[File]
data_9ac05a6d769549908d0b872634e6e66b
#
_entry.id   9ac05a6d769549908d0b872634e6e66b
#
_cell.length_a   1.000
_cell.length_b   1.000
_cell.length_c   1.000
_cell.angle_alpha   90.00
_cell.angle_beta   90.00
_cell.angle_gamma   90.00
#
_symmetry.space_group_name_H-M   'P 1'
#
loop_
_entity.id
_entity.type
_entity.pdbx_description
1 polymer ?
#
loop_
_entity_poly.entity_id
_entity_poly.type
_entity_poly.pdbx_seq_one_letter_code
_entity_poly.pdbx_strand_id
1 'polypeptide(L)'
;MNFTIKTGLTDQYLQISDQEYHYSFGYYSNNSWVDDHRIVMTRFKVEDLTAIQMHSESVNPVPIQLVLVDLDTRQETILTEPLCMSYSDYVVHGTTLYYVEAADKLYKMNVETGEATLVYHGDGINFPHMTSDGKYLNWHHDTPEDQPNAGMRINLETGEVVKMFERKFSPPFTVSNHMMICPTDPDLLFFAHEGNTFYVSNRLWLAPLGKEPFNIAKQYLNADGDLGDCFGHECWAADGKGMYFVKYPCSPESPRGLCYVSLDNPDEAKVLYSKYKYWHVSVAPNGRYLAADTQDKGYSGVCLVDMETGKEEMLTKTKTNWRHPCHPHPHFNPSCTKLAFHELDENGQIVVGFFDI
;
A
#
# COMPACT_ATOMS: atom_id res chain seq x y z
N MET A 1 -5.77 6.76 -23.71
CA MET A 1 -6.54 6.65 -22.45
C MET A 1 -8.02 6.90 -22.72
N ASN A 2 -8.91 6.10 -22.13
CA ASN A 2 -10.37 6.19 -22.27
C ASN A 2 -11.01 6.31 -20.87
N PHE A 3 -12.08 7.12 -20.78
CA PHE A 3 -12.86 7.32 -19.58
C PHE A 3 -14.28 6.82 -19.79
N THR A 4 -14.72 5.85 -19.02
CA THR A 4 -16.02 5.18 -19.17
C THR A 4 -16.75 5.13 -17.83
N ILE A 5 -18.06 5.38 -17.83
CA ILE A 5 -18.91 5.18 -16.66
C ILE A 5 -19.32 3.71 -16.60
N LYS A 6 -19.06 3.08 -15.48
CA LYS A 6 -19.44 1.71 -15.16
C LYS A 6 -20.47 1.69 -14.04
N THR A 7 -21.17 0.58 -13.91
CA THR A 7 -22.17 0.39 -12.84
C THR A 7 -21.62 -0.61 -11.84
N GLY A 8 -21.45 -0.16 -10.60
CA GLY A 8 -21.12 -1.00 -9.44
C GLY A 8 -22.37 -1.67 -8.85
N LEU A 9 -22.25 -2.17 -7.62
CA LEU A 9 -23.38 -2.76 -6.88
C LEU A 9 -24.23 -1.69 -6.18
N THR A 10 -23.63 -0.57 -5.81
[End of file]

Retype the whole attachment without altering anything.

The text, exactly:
data_9ac05a6d769549908d0b872634e6e66b
#
_entry.id   9ac05a6d769549908d0b872634e6e66b
#
_cell.length_a   1.000
_cell.length_b   1.000
_cell.length_c   1.000
_cell.angle_alpha   90.00
_cell.angle_beta   90.00
_cell.angle_gamma   90.00
#
_symmetry.space_group_name_H-M   'P 1'
#
loop_
_entity.id
_entity.type
_entity.pdbx_description
1 polymer ?
#
loop_
_entity_poly.entity_id
_entity_poly.type
_entity_poly.pdbx_seq_one_letter_code
_entity_poly.pdbx_strand_id
1 'polypeptide(L)'
;MNFTIKTGLTDQYLQISDQEYHYSFGYYSNNSWVDDHRIVMTRFKVEDLTAIQMHSESVNPVPIQLVLVDLDTRQETILTEPLCMSYSDYVVHGTTLYYVEAADKLYKMNVETGEATLVYHGDGINFPHMTSDGKYLNWHHDTPEDQPNAGMRINLETGEVVKMFERKFSPPFTVSNHMMICPTDPDLLFFAHEGNTFYVSNRLWLAPLGKEPFNIAKQYLNADGDLGDCFGHECWAADGKGMYFVKYPCSPESPRGLCYVSLDNPDEAKVLYSKYKYWHVSVAPNGRYLAADTQDKGYSGVCLVDMETGKEEMLTKTKTNWRHPCHPHPHFNPSCTKLAFHELDENGQIVVGFFDI
;
A
#
# COMPACT_ATOMS: atom_id res chain seq x y z
N MET A 1 -5.77 6.76 -23.71
CA MET A 1 -6.54 6.65 -22.45
C MET A 1 -8.02 6.90 -22.72
N ASN A 2 -8.91 6.10 -22.13
CA ASN A 2 -10.37 6.19 -22.27
C ASN A 2 -11.01 6.31 -20.87
N PHE A 3 -12.08 7.12 -20.78
CA PHE A 3 -12.86 7.32 -19.58
C PHE A 3 -14.28 6.82 -19.79
N THR A 4 -14.72 5.85 -19.02
CA THR A 4 -16.02 5.18 -19.17
C THR A 4 -16.75 5.13 -17.83
N ILE A 5 -18.06 5.38 -17.83
CA ILE A 5 -18.91 5.18 -16.66
C ILE A 5 -19.32 3.71 -16.60
N LYS A 6 -19.06 3.08 -15.48
CA LYS A 6 -19.44 1.71 -15.16
C LYS A 6 -20.47 1.69 -14.04
N THR A 7 -21.17 0.58 -13.91
CA THR A 7 -22.17 0.39 -12.84
C THR A 7 -21.62 -0.61 -11.84
N GLY A 8 -21.45 -0.16 -10.60
CA GLY A 8 -21.12 -1.00 -9.44
C GLY A 8 -22.37 -1.67 -8.85
N LEU A 9 -22.25 -2.17 -7.62
CA LEU A 9 -23.38 -2.76 -6.88
C LEU A 9 -24.23 -1.69 -6.18
N THR A 10 -23.63 -0.57 -5.81